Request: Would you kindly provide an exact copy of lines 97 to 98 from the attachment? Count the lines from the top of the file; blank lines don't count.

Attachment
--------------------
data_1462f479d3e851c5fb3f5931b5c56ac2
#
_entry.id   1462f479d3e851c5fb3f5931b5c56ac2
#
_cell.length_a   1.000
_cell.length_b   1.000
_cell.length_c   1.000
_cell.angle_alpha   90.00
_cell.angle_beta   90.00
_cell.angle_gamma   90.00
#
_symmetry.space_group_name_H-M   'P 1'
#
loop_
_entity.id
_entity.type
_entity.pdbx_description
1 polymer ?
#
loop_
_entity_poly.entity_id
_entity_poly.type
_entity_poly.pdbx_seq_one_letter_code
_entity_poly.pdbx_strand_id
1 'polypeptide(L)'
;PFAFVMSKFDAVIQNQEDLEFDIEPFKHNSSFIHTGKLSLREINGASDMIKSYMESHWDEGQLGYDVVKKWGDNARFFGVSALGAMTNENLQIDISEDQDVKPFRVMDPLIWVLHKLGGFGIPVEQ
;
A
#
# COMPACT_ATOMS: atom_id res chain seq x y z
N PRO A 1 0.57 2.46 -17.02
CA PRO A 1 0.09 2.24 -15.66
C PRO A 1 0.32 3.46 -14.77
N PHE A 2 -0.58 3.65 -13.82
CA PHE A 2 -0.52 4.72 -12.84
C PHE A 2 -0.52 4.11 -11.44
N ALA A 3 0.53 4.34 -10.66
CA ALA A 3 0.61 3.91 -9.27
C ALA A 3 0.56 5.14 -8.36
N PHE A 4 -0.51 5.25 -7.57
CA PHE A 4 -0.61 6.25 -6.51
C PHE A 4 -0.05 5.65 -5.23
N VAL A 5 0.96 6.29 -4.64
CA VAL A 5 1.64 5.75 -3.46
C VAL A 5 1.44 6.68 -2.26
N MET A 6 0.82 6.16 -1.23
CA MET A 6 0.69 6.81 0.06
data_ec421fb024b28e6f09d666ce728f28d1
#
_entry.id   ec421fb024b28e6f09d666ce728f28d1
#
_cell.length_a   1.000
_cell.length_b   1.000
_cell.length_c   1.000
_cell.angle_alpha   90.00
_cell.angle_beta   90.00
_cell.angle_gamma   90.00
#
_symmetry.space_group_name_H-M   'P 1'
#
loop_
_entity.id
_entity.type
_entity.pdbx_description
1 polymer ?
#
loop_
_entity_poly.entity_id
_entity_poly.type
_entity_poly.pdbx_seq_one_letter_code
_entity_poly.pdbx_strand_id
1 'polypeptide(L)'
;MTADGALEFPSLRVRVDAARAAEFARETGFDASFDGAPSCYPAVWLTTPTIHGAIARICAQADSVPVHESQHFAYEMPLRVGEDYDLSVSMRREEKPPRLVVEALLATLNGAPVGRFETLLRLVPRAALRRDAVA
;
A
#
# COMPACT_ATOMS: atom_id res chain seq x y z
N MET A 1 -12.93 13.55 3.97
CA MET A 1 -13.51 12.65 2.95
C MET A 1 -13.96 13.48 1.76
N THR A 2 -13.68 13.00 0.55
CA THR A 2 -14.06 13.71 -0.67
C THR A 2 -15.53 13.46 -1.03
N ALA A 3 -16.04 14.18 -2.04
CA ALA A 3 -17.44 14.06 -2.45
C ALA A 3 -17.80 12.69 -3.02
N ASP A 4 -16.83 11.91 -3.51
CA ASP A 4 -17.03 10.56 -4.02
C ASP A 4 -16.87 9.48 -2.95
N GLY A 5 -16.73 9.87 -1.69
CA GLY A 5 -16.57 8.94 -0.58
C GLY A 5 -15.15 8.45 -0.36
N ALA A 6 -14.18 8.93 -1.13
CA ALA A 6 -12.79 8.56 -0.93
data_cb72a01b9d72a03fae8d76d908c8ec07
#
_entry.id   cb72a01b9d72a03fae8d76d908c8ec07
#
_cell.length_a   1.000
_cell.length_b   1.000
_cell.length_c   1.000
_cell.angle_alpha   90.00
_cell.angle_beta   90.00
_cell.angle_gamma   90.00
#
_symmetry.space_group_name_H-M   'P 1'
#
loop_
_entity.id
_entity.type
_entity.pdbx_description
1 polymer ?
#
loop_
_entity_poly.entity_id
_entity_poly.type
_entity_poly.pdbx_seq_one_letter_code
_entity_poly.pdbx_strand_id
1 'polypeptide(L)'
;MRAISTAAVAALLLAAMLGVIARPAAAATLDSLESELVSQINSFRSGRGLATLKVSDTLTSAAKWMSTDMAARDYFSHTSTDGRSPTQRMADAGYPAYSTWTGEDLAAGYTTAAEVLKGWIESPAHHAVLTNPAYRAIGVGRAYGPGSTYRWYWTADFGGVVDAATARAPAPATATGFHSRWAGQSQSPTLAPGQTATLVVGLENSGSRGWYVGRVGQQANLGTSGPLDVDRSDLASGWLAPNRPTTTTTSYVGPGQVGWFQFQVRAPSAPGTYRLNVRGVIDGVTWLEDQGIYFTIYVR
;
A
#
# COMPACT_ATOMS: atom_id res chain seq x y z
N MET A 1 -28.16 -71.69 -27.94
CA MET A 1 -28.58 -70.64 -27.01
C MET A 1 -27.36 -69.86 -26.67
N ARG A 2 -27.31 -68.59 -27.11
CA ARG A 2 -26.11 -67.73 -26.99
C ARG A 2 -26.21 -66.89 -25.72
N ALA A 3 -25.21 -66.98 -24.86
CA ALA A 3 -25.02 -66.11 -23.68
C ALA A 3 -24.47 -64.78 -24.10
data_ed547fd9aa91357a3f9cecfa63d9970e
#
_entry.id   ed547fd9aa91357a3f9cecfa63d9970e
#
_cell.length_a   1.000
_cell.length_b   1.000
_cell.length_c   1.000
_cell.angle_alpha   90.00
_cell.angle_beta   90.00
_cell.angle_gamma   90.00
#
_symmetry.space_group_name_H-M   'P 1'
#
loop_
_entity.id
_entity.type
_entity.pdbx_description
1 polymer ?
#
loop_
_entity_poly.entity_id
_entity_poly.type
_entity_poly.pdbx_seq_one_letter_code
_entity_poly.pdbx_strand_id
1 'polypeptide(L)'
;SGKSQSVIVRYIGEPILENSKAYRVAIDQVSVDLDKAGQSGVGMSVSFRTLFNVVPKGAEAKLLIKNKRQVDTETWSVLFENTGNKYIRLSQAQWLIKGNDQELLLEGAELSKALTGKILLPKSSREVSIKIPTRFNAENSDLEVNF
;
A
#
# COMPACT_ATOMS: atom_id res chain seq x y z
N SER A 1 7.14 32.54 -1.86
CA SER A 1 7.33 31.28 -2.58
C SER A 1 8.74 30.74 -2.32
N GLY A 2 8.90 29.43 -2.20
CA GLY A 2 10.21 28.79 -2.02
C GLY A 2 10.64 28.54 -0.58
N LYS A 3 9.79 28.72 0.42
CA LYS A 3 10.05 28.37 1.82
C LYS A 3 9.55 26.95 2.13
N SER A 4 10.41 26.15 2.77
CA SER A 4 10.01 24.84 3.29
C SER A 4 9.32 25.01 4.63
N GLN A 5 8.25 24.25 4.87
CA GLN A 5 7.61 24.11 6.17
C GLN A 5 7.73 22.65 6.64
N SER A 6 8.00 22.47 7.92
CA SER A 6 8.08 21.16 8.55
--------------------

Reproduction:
_entry.id   cb72a01b9d72a03fae8d76d908c8ec07
#